Issue 194: 2019 03 21: Dorothea Tanning

21 March 2019

Dorothea Tanning

Tate Modern (27 February – 9 June 2019)

Reviewed by William Morton

Dorothea Tanning, “Birthday”, copyright DACS, London

Dorothea Tanning (1910 – 2012) was an interesting character.  She was good-looking with an attractive personality and a sense of humour.  Brought up in an uninspiring small town in Illinois, she gravitated to the artistic world of New York where she painted while supporting herself as a commercial artist producing advertising material for businesses such as Macy’s.  In 1946, she met and married the German surrealist artist, Max Ernst, as his fourth wife.

Tanning had already discovered surrealism and her early work was very much of that movement – unnerving and illogical scenes mixing dreams and reality.  The exhibition includes a number of well-known paintings of this type by her such as Birthday and The Guest Room.  In the first, a bare-breasted Tanning stands beside a series of open doors in a skirt hung with little figures and a winged creature at her feet.  In the second a naked young girl and a strange creature stand in front of drawn curtains which reveal a child and what appears to be an older person in bed together with a hooded figure standing over them – slightly reminiscent of Michael Jackson at the current time.  In the later Maternity, a mother holding a baby and with a dog with a human face at her feet stares out over a desert in which there stands an open door with just its frame.  While Tanning is an accomplished painter, these surrealist works seem somewhat contrived and to lack impact.  An exception is Family Portrait which is striking with a ghostly father figure looming over a table at which a confident young woman sits and below which is the smaller figure of a harassed mother.

Tanning moved on from surrealism to painting large abstracts in which parts of human anatomy can be glimpsed.  She was rather addicted to high-flown language (‘the decibels of nature can crush an artist’s brain’) and many of these works have French titles such as Insomnies.  In fairness, though, she and Ernst were shuttling between France and the US at this period.  The intention was apparently that these abstracts should be like kaleidoscopes revealing more, the more you look at them.  I may have not looked for long enough but I could not find much to latch onto in them.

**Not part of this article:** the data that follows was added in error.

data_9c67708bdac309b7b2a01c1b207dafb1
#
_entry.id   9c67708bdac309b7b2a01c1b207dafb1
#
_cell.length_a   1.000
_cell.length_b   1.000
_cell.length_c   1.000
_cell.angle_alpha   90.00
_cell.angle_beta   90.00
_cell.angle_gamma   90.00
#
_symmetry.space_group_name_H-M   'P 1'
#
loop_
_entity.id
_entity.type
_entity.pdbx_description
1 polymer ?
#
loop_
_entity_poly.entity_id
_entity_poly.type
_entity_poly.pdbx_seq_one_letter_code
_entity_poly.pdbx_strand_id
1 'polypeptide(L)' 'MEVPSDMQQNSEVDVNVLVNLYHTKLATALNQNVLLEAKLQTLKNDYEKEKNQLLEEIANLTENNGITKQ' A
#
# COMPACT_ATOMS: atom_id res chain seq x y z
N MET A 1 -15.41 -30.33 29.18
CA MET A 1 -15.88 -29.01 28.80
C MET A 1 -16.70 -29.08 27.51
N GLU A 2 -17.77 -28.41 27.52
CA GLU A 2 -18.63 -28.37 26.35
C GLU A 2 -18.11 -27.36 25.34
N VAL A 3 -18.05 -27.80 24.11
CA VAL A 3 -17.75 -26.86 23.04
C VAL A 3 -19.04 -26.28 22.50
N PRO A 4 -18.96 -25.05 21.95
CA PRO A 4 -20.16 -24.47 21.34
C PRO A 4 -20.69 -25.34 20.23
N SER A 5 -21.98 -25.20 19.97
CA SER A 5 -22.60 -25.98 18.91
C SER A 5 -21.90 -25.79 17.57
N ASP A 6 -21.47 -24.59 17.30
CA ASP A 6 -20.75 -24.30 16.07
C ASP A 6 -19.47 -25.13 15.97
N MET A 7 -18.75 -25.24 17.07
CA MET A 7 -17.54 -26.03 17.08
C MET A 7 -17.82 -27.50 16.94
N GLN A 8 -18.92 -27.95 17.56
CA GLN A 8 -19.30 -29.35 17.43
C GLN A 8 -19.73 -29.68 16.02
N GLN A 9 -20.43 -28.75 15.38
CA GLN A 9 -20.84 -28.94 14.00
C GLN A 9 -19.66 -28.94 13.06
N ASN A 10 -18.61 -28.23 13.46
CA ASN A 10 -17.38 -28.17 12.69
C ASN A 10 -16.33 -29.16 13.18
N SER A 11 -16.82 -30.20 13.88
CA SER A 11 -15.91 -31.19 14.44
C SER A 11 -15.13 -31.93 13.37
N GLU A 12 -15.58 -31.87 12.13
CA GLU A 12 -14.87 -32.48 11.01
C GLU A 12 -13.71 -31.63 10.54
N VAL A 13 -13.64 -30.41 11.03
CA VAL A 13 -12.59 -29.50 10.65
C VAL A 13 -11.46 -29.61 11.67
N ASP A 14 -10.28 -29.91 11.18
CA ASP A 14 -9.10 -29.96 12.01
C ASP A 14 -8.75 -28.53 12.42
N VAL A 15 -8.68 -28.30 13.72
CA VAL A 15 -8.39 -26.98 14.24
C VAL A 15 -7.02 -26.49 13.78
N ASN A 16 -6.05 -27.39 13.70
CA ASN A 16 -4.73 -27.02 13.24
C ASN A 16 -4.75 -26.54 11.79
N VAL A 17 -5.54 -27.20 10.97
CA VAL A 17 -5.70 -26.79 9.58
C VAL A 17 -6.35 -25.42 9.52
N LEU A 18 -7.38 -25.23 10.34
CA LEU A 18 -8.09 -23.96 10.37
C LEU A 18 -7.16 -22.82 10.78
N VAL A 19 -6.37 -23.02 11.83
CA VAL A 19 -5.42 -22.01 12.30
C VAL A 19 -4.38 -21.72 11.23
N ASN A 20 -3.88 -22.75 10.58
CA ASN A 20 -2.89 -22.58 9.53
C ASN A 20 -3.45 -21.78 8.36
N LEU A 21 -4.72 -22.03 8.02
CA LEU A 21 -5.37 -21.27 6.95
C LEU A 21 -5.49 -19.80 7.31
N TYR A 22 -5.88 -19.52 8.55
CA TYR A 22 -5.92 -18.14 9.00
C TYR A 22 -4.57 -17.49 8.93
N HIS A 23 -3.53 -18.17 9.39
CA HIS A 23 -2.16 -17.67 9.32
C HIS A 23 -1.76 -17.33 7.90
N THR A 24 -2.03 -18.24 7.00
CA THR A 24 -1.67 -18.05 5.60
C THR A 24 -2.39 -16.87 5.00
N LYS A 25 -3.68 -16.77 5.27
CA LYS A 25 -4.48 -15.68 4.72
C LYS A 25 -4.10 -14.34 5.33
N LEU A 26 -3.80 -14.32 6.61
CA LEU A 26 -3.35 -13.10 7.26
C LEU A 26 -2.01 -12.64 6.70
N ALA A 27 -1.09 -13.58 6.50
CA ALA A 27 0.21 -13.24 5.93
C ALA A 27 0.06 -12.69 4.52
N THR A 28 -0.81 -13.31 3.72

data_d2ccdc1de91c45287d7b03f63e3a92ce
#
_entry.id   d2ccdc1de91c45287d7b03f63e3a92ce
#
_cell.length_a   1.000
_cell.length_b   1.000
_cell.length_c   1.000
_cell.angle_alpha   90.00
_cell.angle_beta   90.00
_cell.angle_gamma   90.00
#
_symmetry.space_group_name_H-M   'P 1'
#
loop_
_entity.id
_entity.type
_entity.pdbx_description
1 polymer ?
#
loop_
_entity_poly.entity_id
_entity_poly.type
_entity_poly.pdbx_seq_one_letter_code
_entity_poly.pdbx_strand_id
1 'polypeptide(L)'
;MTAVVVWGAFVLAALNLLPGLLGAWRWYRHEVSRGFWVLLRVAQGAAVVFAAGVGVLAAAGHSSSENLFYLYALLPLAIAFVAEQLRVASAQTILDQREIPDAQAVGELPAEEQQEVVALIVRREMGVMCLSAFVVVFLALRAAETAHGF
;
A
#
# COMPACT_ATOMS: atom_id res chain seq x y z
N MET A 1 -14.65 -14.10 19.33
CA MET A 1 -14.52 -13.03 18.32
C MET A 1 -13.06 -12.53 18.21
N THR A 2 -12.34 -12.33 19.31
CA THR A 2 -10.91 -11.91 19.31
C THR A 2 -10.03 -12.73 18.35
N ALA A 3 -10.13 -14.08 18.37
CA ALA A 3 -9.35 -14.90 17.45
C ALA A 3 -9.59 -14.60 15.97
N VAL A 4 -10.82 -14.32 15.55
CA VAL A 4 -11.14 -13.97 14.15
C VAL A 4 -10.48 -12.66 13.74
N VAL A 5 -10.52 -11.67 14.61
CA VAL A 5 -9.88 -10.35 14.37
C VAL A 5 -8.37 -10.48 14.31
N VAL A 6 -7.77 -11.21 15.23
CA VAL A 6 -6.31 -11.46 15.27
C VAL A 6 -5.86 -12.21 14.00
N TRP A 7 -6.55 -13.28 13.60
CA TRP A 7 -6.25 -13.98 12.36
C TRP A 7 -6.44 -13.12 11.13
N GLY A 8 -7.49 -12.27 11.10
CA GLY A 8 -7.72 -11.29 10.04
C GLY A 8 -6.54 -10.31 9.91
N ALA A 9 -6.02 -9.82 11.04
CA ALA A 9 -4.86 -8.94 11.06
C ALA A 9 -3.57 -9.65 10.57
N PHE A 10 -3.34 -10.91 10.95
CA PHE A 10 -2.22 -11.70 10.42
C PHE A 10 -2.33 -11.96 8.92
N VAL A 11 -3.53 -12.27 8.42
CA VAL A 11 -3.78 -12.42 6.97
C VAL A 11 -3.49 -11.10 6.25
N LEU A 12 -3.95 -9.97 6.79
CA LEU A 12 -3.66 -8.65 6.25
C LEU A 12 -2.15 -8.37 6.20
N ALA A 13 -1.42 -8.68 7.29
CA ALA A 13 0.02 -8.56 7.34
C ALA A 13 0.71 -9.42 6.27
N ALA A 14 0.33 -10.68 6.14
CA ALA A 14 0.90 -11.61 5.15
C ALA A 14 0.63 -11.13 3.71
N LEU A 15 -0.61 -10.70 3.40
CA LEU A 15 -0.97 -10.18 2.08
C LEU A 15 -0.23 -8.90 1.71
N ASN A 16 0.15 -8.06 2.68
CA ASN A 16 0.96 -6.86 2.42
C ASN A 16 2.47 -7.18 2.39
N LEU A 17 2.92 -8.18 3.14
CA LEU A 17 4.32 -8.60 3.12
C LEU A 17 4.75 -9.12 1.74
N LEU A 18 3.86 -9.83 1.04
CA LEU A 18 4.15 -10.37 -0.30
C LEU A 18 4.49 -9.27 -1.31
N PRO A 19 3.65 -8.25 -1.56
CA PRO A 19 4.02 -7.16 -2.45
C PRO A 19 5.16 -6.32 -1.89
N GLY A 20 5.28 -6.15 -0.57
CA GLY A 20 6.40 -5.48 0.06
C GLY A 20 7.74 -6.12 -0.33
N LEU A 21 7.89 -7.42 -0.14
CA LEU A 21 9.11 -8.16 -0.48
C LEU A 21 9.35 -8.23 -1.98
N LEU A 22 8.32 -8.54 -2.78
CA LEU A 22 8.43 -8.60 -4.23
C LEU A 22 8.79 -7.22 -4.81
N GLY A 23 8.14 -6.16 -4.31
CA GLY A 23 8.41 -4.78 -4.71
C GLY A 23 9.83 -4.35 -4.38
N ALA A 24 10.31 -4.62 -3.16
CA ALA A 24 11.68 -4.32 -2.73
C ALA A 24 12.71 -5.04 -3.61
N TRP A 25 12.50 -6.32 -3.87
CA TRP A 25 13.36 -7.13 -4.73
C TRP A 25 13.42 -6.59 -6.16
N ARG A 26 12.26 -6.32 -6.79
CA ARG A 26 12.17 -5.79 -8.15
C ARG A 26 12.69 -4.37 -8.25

More appealing are costume and set designs Tanning produced for the ballets of Balanchine and John Cranko.  These are striking and confident and one wonders whether they built on her experience as a commercial artist.

In the 1960’s, Tanning stopped painting for a few years and devoted herself to creating fabric sculptures. Hôtel du Pavot, Chambre 202 is an installation consisting of a claustrophobic and surreal room in which there are some of her anthropomorphic fabric sculptures with others bursting through the walls.  ‘Pavot’ means ‘poppy’ in French with its implication of opium and hallucinations.  Room 202 is apparently a reference to a song about the suicide of a gangster’s wife in a Chicago hotel which includes the lines ‘ In room two hundred and two / The walls keep talkin’ to you’.  It is an effective work.

Tanning moved back to New York from France after the death of Ernst in 1976.  She survived him for more than 30 years, dying at the age of 101.  In her final years, while continuing to paint, she took up writing poetry and had several collections of her poems published.  The exhibition does justice to Tanning’s long and varied career.  She was clearly an interesting and talented artist, although probably not one of the first rank.



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